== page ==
Labels used by young people to describe mental disorders: which ones predict effective help-seeking choices?
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Mental disorders are common in young people, yet many do not seek help. Being able to label the problem may facilitate effective help-seeking, but it is not clear which labels are best. This study aims to examine which labels commonly used by young people are associated with a preference for recommended sources of help and treatment.
A national telephone survey was conducted with a randomly selected sample of 2,802 Australian young people aged 12–25 years. Respondents were read out one of three vignettes describing symptoms of a mental disorder, and asked a series of questions regarding labelling of the problem described and related help-seeking preferences and beliefs. Binary logistic regression analyses were used to measure the association between type of label used and help-seeking preferences and beliefs.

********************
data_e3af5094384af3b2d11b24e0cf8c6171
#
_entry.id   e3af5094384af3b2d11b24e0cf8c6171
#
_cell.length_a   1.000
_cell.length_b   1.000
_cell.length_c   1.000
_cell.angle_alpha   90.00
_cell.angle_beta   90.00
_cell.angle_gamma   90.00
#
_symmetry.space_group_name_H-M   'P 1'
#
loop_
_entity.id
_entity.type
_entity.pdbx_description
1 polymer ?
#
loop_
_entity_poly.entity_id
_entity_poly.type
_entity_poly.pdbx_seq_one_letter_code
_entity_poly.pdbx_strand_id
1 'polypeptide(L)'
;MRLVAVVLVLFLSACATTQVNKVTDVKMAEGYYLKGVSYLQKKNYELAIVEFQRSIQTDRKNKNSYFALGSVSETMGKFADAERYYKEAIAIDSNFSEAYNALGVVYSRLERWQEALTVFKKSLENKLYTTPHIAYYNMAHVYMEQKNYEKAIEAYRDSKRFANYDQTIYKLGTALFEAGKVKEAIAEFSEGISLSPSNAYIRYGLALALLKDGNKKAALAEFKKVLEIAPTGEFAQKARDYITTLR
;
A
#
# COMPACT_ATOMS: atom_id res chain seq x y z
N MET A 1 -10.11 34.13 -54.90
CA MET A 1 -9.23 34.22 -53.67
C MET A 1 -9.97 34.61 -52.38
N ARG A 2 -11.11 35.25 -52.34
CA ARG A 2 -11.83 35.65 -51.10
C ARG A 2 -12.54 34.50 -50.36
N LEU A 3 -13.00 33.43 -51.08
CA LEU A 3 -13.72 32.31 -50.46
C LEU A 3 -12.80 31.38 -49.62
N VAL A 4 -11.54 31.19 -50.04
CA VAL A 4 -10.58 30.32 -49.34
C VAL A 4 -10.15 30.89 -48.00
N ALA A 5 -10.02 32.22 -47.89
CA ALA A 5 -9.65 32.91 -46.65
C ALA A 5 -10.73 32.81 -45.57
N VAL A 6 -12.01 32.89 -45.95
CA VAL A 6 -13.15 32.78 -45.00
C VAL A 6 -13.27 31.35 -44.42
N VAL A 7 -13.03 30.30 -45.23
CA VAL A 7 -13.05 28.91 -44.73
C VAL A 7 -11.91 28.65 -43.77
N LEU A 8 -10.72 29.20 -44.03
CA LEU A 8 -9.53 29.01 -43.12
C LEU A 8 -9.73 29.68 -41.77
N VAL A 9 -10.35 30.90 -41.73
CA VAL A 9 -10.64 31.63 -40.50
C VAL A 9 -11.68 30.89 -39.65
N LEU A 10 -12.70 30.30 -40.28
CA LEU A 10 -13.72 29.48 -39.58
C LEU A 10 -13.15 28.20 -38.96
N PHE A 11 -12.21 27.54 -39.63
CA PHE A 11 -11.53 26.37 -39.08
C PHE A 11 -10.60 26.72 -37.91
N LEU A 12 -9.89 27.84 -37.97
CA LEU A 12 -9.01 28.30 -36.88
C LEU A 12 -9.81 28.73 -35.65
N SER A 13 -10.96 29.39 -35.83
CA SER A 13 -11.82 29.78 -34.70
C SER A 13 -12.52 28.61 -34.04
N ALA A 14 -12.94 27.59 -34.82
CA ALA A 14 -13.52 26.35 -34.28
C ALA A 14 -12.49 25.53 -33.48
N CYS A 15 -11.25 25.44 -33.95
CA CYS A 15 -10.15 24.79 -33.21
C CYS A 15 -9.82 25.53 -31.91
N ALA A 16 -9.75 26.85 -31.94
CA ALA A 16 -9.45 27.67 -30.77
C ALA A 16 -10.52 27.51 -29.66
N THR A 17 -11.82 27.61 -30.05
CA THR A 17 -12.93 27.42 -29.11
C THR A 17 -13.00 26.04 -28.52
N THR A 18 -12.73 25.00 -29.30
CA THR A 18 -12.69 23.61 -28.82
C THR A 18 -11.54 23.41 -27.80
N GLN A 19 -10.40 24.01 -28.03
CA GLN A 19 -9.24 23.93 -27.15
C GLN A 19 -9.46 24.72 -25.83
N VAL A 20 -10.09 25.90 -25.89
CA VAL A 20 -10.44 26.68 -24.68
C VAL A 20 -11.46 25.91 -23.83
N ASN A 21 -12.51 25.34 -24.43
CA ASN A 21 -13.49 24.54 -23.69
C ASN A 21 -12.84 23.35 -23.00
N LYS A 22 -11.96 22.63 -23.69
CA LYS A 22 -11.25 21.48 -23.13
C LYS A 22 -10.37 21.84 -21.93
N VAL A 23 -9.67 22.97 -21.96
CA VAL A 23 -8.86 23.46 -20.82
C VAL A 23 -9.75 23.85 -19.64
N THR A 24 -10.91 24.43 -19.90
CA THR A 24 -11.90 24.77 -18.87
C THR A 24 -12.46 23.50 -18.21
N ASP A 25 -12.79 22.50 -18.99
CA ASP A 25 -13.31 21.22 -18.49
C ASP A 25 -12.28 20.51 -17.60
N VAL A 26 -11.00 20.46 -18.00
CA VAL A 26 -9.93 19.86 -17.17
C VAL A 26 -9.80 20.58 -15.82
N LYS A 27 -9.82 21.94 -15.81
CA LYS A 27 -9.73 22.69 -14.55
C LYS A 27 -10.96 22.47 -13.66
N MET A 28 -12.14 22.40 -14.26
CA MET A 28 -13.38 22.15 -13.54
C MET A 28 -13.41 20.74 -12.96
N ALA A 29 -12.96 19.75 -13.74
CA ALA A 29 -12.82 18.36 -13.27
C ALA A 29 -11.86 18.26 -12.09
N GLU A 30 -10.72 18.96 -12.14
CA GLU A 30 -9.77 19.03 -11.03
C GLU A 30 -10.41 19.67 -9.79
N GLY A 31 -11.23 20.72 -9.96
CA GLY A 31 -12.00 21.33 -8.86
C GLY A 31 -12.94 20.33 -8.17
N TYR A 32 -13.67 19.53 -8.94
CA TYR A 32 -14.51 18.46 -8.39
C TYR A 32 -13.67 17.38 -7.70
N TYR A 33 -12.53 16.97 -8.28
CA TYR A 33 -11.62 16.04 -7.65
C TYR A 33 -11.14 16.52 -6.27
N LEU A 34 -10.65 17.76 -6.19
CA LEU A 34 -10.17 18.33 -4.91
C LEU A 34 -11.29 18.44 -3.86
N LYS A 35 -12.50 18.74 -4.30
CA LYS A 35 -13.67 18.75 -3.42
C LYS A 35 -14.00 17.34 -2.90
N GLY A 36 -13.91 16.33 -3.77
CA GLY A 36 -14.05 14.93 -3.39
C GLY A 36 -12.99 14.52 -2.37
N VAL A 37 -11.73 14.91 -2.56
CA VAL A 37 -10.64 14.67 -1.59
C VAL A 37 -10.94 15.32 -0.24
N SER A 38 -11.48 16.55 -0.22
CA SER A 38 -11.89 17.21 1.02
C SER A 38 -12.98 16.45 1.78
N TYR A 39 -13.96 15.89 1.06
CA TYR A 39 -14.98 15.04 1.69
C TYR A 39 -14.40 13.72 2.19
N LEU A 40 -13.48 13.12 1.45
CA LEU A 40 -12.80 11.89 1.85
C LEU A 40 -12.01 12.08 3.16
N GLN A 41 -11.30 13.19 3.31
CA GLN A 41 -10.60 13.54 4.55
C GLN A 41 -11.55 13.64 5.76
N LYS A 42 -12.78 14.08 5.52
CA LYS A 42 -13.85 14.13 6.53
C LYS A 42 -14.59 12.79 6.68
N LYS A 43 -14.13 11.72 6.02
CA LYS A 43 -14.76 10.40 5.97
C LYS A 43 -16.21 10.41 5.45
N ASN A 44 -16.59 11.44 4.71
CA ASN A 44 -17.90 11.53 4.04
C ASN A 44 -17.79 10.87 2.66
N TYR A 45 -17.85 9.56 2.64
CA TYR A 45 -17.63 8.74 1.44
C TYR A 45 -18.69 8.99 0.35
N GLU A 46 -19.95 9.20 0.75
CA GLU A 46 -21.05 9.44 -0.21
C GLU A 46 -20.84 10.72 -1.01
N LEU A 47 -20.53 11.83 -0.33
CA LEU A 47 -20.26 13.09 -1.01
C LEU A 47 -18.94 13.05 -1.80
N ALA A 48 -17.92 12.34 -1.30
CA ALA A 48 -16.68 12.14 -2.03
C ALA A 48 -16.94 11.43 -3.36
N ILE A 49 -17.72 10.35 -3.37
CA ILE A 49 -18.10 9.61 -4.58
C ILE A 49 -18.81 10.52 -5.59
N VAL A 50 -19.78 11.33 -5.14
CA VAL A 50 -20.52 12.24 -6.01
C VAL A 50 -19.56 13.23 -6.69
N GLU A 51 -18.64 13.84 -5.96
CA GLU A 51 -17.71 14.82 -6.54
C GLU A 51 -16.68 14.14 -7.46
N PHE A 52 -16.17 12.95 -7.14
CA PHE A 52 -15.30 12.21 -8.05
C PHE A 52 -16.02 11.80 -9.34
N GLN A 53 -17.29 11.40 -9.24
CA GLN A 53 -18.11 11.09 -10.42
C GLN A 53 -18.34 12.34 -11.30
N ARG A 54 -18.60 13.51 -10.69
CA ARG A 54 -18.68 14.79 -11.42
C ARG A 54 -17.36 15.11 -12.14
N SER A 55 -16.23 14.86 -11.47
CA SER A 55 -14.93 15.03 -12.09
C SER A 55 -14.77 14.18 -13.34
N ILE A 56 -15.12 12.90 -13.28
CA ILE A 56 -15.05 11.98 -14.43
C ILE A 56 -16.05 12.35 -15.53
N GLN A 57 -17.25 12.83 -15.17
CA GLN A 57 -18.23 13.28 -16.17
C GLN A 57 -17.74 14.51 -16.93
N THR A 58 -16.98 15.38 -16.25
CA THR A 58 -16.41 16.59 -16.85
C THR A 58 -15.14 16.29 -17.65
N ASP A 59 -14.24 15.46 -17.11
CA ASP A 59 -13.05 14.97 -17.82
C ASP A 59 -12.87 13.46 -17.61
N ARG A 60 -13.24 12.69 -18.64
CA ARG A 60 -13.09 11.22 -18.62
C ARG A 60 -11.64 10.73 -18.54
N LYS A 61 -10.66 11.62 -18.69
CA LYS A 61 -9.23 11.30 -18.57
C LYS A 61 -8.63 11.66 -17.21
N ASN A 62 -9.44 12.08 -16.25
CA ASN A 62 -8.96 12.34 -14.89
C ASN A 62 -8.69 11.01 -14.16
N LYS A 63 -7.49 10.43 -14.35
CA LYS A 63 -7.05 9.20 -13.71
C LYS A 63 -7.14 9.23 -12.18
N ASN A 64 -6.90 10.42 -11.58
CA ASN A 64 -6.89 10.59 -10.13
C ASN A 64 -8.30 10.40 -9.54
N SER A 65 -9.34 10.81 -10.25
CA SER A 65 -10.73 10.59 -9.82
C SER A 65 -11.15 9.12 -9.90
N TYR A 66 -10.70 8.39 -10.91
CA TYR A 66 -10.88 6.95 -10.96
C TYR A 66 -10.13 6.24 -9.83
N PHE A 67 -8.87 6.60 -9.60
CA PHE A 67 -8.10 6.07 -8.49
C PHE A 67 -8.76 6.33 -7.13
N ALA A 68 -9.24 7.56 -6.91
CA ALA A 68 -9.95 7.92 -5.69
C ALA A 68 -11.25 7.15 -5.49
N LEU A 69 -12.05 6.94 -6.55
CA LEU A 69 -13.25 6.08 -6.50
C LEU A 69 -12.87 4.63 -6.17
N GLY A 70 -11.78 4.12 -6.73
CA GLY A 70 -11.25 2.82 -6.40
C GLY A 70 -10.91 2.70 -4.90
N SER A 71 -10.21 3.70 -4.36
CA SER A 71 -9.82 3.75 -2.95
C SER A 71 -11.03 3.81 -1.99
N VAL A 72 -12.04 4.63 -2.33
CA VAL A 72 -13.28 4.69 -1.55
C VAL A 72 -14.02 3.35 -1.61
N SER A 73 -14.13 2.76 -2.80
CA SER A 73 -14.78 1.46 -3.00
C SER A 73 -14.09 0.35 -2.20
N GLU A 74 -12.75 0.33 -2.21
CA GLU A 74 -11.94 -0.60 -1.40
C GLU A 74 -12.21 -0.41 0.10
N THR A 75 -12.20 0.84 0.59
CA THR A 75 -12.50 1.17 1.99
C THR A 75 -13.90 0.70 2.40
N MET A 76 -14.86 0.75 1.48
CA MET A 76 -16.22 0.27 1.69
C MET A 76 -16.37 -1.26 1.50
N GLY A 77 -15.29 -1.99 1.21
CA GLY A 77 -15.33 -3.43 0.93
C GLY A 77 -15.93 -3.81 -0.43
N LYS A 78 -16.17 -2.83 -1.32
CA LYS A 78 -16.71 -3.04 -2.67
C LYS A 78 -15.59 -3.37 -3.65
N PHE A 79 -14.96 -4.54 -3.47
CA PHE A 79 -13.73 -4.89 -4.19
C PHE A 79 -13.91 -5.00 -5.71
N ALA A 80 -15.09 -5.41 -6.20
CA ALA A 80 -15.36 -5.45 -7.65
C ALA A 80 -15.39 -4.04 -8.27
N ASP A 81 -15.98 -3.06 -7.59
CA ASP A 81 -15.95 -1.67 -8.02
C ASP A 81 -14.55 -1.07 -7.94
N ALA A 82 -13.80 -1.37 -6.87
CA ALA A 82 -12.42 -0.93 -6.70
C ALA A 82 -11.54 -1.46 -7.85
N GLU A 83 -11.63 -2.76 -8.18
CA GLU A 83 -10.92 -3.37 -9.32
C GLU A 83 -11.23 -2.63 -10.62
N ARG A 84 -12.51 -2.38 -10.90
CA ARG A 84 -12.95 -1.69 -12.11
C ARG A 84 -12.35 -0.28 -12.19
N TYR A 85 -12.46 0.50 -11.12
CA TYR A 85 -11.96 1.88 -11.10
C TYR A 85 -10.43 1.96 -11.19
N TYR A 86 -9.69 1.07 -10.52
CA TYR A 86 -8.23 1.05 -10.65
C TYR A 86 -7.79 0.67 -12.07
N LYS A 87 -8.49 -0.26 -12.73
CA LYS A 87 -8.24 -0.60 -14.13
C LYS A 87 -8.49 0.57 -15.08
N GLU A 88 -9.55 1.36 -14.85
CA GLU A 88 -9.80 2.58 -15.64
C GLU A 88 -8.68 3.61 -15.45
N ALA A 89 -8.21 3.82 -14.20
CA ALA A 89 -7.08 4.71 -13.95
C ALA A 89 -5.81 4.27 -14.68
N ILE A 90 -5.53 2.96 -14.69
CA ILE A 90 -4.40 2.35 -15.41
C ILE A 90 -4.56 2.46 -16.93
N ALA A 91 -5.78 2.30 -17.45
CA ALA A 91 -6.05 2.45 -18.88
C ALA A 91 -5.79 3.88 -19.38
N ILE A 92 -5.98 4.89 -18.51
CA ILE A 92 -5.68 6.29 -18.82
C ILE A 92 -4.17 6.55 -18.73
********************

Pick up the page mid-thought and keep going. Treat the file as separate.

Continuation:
Use of the accurate label to describe the problem in the vignette predicted a preference for recommended sources of help with greater consistency than any other labels commonly used by young people. Inaccurate mental health labels did predict some preferences for recommended sources of help and treatment, but not to the extent of the accurate label. Lay labels such as “stress”, “paranoid” and “shy” predicted less intention to seek any help for the problem described in the vignette.
Labelling a disorder accurately does predict a preference for recommended sources of help and a belief in the helpfulness of recommended treatments. Importantly, it is also apparent that some commonly used lay labels cannot do this and indeed may limit appropriate help-seeking and treatment acceptance.
KeywordsLabelling Help-seeking Youth Depression Psychosis Social phobia
Financial support was provided by the National Health and Medical Research Council, the Sidney Myer Health Fund, the Colonial Foundation, and “beyondblue: the national depression initiative”. Amy Morgan and Anna Kingston assisted with components of the data analysis. Nicholas Allen provided advice regarding data analysis and development of the manuscript.
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